The Ripening and Aging Caves of Guffanti Luigi

For those traveling in the northern Italy region, and for those who wish to combine a culinary cheese-based experience in their trip, it is recommended reading this article about the ripening and aging rooms of Guffanti Luigi, located in Arona on the southern end of Lake Maggiore.

 

A short drive from the dairy I told about in the last post, and I find myself in the outskirts of Lake Maggiore. The lake to my right, and Waze is leading us to the left side alley, we go in, and it feels as if we reached yet another typical Italian delicatessen … but first impression can be deceiving!

Beneath this shop lies a treasure; a great structure of 600-meters cellars, in which the Guffanti family has been aging the finest of Italian cheeses for 140 years. (they call it caves)

The cheeses are collected only from the finest dairies in Italy and are then stored in these caves for further ripening and treatment, until the Andrea and his team determine that the cheese have reached its optimal taste, and then it is sold to customers all over the world.

Andrea, the man in charge of the cheese quality, accompanies us on a tour of the caves.

We started in the first room, where pasta filata cheeses are comfortably hang for 3 years of aging. am amazed by the beauty of the room and the quantities of cheeses, not aware of the fact that that beyond the curtain at the end of the room the real thing is hiding.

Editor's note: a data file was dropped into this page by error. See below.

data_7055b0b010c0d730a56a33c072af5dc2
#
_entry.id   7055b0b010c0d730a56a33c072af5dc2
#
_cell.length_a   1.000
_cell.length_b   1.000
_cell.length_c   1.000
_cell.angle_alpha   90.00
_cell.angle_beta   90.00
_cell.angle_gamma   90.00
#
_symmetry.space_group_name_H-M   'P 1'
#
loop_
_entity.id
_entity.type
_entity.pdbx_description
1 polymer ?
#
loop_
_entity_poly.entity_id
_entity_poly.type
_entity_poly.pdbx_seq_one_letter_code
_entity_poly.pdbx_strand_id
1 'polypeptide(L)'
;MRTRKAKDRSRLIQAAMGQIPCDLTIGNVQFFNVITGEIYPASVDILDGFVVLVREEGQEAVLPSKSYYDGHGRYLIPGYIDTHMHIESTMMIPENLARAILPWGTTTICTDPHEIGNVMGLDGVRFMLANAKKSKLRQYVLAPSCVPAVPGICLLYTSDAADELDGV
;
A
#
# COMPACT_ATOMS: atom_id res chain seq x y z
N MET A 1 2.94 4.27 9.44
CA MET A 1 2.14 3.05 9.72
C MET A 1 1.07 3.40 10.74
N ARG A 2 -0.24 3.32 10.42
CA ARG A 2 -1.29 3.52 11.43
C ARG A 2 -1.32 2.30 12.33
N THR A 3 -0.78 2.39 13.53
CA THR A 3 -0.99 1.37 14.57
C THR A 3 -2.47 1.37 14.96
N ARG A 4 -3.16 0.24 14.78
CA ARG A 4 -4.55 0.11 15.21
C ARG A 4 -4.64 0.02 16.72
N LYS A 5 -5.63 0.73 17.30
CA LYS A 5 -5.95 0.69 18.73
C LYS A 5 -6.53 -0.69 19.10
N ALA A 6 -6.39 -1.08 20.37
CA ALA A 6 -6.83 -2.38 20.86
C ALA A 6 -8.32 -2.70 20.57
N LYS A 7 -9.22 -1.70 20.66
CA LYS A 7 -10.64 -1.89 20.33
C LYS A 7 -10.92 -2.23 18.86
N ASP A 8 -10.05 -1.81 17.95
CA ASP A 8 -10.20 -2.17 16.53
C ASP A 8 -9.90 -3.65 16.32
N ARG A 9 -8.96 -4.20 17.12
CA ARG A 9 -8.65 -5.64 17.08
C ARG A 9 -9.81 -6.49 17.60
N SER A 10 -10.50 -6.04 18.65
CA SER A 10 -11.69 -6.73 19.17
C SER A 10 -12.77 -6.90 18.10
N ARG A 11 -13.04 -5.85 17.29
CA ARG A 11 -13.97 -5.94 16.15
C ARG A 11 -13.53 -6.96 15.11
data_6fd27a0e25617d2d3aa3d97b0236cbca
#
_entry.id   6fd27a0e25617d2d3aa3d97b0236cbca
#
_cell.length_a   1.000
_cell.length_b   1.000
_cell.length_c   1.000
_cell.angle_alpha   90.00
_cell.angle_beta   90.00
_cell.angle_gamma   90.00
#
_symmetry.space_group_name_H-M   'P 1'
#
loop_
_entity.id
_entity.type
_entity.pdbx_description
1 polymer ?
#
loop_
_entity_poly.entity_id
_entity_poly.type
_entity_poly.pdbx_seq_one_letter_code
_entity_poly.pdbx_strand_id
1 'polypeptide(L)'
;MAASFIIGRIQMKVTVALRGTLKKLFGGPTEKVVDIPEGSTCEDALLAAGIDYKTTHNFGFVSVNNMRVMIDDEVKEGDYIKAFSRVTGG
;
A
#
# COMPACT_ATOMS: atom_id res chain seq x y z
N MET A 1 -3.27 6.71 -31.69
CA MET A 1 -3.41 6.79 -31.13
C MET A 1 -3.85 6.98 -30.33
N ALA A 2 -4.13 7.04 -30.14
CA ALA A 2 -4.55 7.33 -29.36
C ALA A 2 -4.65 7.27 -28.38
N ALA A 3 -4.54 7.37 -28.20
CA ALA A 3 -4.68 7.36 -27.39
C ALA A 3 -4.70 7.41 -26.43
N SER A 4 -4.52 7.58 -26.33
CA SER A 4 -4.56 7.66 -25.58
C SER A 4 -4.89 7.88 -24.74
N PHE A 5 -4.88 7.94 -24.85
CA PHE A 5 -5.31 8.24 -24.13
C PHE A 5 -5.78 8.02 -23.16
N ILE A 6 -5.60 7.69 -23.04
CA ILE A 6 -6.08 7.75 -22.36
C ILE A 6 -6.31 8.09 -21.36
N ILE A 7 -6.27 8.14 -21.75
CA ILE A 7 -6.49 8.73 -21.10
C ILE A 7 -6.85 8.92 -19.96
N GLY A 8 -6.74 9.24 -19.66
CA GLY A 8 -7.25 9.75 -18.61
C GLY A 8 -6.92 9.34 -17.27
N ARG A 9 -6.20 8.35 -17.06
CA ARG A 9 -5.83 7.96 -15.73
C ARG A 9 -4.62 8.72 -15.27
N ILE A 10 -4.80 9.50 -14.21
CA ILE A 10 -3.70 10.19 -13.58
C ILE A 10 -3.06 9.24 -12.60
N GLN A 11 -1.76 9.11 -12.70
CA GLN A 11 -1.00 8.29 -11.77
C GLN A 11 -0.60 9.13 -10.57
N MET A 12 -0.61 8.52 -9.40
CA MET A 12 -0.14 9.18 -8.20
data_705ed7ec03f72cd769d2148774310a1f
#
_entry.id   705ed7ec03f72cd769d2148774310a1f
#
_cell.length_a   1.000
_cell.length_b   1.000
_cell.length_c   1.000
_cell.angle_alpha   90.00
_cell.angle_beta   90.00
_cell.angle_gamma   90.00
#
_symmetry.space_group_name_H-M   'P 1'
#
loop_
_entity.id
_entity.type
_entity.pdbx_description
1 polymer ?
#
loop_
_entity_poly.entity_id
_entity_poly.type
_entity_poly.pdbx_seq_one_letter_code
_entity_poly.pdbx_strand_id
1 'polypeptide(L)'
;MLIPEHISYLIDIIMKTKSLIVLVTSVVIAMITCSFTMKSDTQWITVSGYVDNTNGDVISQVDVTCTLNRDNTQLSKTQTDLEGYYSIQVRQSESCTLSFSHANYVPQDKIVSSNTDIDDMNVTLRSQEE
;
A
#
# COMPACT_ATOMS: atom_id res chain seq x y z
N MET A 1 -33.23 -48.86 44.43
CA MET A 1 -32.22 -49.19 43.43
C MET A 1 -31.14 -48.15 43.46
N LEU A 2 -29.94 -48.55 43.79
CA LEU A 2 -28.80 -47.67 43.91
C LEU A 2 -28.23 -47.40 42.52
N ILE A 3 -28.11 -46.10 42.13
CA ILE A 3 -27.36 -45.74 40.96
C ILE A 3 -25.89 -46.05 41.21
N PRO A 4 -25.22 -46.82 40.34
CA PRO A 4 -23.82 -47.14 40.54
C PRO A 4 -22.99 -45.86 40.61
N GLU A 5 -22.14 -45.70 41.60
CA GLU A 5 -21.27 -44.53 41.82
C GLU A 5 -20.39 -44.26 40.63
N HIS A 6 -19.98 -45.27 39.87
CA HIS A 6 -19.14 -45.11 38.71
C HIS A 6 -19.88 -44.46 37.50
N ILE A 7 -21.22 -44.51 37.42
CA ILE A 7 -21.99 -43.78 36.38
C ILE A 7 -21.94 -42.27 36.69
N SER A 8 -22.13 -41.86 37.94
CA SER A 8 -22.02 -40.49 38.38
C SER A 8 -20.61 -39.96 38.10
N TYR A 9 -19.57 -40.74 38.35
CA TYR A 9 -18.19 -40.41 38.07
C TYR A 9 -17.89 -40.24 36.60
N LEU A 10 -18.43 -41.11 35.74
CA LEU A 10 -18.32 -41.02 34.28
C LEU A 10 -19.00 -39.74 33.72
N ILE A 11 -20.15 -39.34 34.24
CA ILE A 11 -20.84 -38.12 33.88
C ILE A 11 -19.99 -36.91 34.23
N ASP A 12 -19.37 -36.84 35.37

I’m passing through a curtain and a hidden treasure is revealed before my eyes: thousands of different cheeses arranged on wooden shelves, bottles of wine in a niche in the brick wall, covered with a layer of dust …

I start walking fast in this endless labyrinth just to get an initial impression, I want to see more and more, and when I calm down, I go back to Andrea.

Andrea, who has been working there for 10 years is very passionate about cheeses and culinary, starts explaining about each cheese. His knowledge is vast, and he goes down in great detail, combines history with the present in his explanations, and during the conversation he mentions that every single cheese here is Italian, except for one French cheese – the Conte – which they have been aging for 3 years.

After the tour around the caves, we go upstairs to the cheese tasting in the tasting room. On the walls of the room are certificates and medals that the Guffanti family had won during those 140 years that the place existed.

 

In the center of the room is a large tasting table with 3 cheese plates on it, symbolizing the Piedmont cheeses from the South to the North:

 

On the first plate lays 3 months’ lactic goat cheese, made of unpasteurized milk, surrounded by forest fruits.

On the second plate, a tasting of the Bettelmatt that is made in a dairy 2200 meters high, in the Italian Alps. We tasted cheeses that has been made in different seasons- one from the summer of 2015-  during that period of the year the cows are grazing outside and the food is based out more about green pasture. The second cheese was from the winter season as cows come down from the mountains to the barn and feed on dry hay.

The third plate contained an exquisite display of Gorgonzola Piccante- a spicy and buttery cheese aged for9  months.

We accompanied the tasting with white Fresco wine.

We said good-bye to Andrea and Carlo Fiorini, the owner of the place, and went on to the next experience in Crampiolo, in the Italian Alps on the Swiss border.

I attach the URL www.guffantiformaggi.com to anyone interested in more details.

Yours, Hanan Hagban